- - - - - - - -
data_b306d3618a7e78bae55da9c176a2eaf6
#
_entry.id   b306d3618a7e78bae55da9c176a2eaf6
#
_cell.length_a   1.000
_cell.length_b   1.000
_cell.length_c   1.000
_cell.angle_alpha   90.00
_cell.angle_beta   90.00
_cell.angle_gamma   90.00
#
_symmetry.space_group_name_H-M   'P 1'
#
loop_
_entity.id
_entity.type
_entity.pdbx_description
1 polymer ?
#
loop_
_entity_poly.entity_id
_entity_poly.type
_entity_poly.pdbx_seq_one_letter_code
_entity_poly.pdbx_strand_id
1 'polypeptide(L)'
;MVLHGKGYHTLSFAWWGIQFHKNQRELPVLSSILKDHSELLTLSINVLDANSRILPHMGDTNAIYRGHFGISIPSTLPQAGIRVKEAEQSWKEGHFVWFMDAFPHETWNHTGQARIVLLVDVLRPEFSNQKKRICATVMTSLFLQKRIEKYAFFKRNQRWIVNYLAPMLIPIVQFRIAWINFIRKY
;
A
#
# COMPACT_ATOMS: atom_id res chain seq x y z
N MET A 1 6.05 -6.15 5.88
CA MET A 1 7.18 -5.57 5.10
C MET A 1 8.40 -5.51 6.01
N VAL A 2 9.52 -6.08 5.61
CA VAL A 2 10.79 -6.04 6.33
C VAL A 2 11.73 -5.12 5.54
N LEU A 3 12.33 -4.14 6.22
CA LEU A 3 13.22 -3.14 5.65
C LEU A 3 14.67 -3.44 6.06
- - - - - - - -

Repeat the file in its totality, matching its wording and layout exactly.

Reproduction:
data_b306d3618a7e78bae55da9c176a2eaf6
#
_entry.id   b306d3618a7e78bae55da9c176a2eaf6
#
_cell.length_a   1.000
_cell.length_b   1.000
_cell.length_c   1.000
_cell.angle_alpha   90.00
_cell.angle_beta   90.00
_cell.angle_gamma   90.00
#
_symmetry.space_group_name_H-M   'P 1'
#
loop_
_entity.id
_entity.type
_entity.pdbx_description
1 polymer ?
#
loop_
_entity_poly.entity_id
_entity_poly.type
_entity_poly.pdbx_seq_one_letter_code
_entity_poly.pdbx_strand_id
1 'polypeptide(L)'
;MVLHGKGYHTLSFAWWGIQFHKNQRELPVLSSILKDHSELLTLSINVLDANSRILPHMGDTNAIYRGHFGISIPSTLPQAGIRVKEAEQSWKEGHFVWFMDAFPHETWNHTGQARIVLLVDVLRPEFSNQKKRICATVMTSLFLQKRIEKYAFFKRNQRWIVNYLAPMLIPIVQFRIAWINFIRKY
;
A
#
# COMPACT_ATOMS: atom_id res chain seq x y z
N MET A 1 6.05 -6.15 5.88
CA MET A 1 7.18 -5.57 5.10
C MET A 1 8.40 -5.51 6.01
N VAL A 2 9.52 -6.08 5.61
CA VAL A 2 10.79 -6.04 6.33
C VAL A 2 11.73 -5.12 5.54
N LEU A 3 12.33 -4.14 6.22
CA LEU A 3 13.22 -3.14 5.65
C LEU A 3 14.67 -3.44 6.06